* "A comparison of Kum6 to an Asian Upper Paleolithic individual (Ust-Ishim [27]) and a European Upper Paleolithic sample (Kostenki14 [28]) confirms that Kum6 shows more affinity to early Europeans (Z = 5). Stronger affinities of Kostenki14 to Kum6 than to early Neolithic Europeans (Table S5), however, suggest that Kum6 contains genomic components not found in early Neolithic Europeans. Kum6 is also grouped with farmers in a model-based
population-tree analysis [34] (Figure 4B.), and the inferred migration edges point to the same conclusion as the D statistics results, as well as manifest the expected signals from previously published observations [3, 4].

* "Interestingly, the genetic similarity to the Tyrolean Iceman and the eastern component detected in Kumtepe indicate an intense entanglement of contacts from the East and into Europe, with western Anatolia at the center. Most modern-day European populations display ancestries from Mesolithic hunter-gatherers, early Neolithic farmers, and in some cases traces of additional admixture from different sources [3, 4, 23, 24] (Figure 3). Modern-day Anatolian groups display a variety of admixture traces originating from groups in the Middle East, Central Asia, and Siberia, which
cause Kum6 to be genetically more similar to modern-day Europeans than to modern-day Anatolians.

Fire Haired14
02-01-16, 04:02
Ginormous migrations came to Turkey after 5,000 years ago. We know that for a fact now. The way to investigate what that change is, is by testing the relationship between Turkey and West Asians and Europeans, and how it compares to their relationship with EEF. If Turkish are significantly close to some ancients or moderns, that means Turkey received migration from people similar to those ancients or moderns after 5,000 years ago. CHG is definitely apart of the change but the change is probably more complicated.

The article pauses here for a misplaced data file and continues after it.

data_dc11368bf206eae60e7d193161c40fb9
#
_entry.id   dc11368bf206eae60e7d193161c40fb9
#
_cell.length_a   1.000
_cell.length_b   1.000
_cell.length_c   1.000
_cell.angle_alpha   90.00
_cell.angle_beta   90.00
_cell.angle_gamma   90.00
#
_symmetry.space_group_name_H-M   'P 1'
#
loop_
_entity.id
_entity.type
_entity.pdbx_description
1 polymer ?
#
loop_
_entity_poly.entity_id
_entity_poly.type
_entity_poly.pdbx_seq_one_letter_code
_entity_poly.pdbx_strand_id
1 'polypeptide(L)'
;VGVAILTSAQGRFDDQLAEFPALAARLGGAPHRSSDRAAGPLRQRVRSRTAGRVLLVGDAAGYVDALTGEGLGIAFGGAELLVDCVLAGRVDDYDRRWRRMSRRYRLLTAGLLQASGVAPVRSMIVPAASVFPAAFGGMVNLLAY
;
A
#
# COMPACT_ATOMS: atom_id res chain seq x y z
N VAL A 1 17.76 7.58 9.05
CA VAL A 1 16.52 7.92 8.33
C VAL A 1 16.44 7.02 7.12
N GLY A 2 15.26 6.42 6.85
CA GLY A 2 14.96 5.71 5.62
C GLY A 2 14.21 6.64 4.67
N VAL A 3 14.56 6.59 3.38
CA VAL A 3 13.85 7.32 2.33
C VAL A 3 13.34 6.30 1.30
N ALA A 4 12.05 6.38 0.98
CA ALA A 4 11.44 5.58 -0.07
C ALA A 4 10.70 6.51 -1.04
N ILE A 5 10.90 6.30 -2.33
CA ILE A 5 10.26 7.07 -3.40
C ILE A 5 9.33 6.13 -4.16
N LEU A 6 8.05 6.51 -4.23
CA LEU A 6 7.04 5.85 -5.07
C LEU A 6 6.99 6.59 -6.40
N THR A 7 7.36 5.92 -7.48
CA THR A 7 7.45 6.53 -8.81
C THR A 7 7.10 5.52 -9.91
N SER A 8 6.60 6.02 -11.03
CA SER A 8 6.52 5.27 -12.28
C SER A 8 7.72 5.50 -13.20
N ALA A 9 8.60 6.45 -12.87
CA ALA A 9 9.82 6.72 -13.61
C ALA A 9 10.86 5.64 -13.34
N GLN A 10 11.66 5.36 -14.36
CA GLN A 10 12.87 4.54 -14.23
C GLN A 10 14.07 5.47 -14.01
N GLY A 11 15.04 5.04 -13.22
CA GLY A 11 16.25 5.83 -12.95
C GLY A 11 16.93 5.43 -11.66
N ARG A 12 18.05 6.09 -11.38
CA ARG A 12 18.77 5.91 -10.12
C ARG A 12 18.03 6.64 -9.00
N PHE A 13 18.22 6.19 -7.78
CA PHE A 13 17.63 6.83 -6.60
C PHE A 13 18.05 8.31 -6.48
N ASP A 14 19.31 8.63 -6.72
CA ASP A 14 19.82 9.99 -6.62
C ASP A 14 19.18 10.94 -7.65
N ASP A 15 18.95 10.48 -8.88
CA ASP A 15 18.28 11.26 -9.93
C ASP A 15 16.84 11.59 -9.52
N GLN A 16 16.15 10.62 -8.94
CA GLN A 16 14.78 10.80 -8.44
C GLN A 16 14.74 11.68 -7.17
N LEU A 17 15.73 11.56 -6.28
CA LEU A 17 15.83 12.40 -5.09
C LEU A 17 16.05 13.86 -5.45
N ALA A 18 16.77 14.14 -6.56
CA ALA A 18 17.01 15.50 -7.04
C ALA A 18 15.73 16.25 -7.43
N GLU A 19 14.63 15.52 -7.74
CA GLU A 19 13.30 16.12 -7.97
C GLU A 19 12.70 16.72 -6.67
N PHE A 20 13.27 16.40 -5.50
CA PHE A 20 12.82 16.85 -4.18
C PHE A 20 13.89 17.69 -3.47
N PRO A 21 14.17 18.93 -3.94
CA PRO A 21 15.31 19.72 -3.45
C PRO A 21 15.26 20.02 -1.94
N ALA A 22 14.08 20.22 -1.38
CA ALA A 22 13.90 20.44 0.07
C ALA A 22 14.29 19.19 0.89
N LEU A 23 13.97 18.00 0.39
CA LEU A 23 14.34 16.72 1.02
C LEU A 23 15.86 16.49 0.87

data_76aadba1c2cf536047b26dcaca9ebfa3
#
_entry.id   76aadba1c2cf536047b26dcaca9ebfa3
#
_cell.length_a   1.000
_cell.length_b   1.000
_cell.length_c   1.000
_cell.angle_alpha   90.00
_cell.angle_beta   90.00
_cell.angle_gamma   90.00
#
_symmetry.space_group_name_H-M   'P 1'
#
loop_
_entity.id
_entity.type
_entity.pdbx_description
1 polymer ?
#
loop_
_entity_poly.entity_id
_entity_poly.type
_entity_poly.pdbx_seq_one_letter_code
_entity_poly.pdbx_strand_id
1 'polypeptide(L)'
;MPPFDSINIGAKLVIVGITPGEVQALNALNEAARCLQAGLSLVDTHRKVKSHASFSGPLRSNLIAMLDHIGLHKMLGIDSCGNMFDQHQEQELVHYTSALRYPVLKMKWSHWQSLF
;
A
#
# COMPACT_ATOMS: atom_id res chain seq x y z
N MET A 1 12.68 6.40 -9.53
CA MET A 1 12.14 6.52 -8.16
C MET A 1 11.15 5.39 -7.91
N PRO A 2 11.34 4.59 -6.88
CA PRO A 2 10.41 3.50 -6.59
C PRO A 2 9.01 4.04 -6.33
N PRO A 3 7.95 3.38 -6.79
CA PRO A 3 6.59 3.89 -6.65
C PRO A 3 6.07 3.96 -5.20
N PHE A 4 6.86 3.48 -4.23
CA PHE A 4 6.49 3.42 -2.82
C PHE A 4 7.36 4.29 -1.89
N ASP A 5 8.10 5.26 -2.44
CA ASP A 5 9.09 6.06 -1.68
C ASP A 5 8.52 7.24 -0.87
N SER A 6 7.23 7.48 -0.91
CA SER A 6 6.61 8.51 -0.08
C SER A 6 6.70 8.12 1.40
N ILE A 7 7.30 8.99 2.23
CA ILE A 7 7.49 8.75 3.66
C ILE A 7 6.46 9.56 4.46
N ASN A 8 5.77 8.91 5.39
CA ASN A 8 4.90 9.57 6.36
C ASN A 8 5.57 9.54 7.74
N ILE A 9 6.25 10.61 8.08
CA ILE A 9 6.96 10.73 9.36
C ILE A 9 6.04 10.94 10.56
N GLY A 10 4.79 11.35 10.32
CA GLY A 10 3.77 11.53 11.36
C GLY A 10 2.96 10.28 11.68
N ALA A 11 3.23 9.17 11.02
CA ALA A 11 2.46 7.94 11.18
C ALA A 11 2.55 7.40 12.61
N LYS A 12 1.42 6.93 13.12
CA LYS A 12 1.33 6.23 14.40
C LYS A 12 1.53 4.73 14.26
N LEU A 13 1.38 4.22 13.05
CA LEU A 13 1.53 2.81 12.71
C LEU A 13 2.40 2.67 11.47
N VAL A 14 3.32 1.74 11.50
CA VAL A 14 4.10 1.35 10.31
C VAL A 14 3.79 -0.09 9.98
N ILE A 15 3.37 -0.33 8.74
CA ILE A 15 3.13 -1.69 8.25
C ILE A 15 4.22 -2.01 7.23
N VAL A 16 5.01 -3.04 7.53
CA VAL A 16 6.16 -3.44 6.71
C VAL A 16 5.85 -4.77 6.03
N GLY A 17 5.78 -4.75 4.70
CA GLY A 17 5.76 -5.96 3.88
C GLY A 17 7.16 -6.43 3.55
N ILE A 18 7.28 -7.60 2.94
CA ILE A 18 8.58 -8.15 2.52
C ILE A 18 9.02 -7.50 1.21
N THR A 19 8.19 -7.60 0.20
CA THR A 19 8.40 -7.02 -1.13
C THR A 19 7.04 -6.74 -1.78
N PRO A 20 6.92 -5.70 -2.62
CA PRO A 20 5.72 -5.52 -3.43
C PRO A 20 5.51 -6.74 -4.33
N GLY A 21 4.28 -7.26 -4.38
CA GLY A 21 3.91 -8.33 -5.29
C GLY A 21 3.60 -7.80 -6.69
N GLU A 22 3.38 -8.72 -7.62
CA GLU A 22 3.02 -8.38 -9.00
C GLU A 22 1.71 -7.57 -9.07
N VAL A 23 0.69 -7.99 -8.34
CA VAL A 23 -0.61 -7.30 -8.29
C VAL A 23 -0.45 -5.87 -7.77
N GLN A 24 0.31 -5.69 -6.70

I don't think our concepts based on ancient DNA: CHG, EHG, etc., etc. or components in ADMIXTURE can explain it. We have to get new data, mostly from formal stats. We have no ancient DNA from West Asia, outside of CHG and BA Armenia, so we don't really know what's going on there. They relate to the European types of ancestry: EEF, WHG, Steppe, etc., but it's a distant relationship. I don't like putting Bedouin as the "Orignal EF reference", because their relationship with EEF might only go back to paleolithic times.

Fire Haired14
02-01-16, 04:14
When their first statement about their paper on Kumtepe came out I remember that there was something ambiguous then too. I speculated at the time as to whether perhaps subsequent Neolithic flows might have been slightly different from the Early Neolithic ones. There's that J2 and E-V13 that shows up.

It's possible. We know most J/E1b came in after EEF first came, but that's it. Kum6's relationship with Otzei and West Asians has nothing to do with CHG, so maybe he is related to J/E1b.

I just looked at "haplotype-analysis" on modern Europeans which is used to track recent ancestry, and there's no connection with Italy and Balkans. Instead Italy, according to this test, has most recent ancestry with Other Italians, France, Spain(inclu. Basque), and Sardinians. This could be a Cardial connection. According to the test Italy has as much recent ancestry with Balkans as with East Europe and Scandinavia.

That relates to J/E1b because Italy and Balkans share that, but don't have a lot of recent ancestry(according to that test). If E1b/J arrived recently, like in historical times, and they received migration from the exact same people, then they'd be close in that test. Also, Ashkenazi Jews and Italians don't share a lot of recent ancestry in that test. So, Ashkenazi Jews probably aren't mostly Italian.

Angela
02-01-16, 05:01
It's possible. We know most J/E1b came in after EEF first came, but that's it. Kum6's relationship with Otzei and West Asians has nothing to do with CHG, so maybe he is related to J/E1b.

I just looked at "haplotype-analysis" on modern Europeans which is used to track recent ancestry, and there's no connection with Italy and Balkans. Instead Italy, according to this test, has most recent ancestry with Other Italians, France, Spain(inclu. Basque), and Sardinians. This could be a Cardial connection. According to the test Italy has as much recent ancestry with Balkans as with East Europe and Scandinavia.

That relates to J/E1b because Italy and Balkans share that, but don't have a lot of recent ancestry(according to that test). If E1b/J arrived recently, like in historical times, and they received migration from the exact same people, then they'd be close in that test. Also, Ashkenazi Jews and Italians don't share a lot of recent ancestry in that test. So, Ashkenazi Jews probably aren't mostly Italian.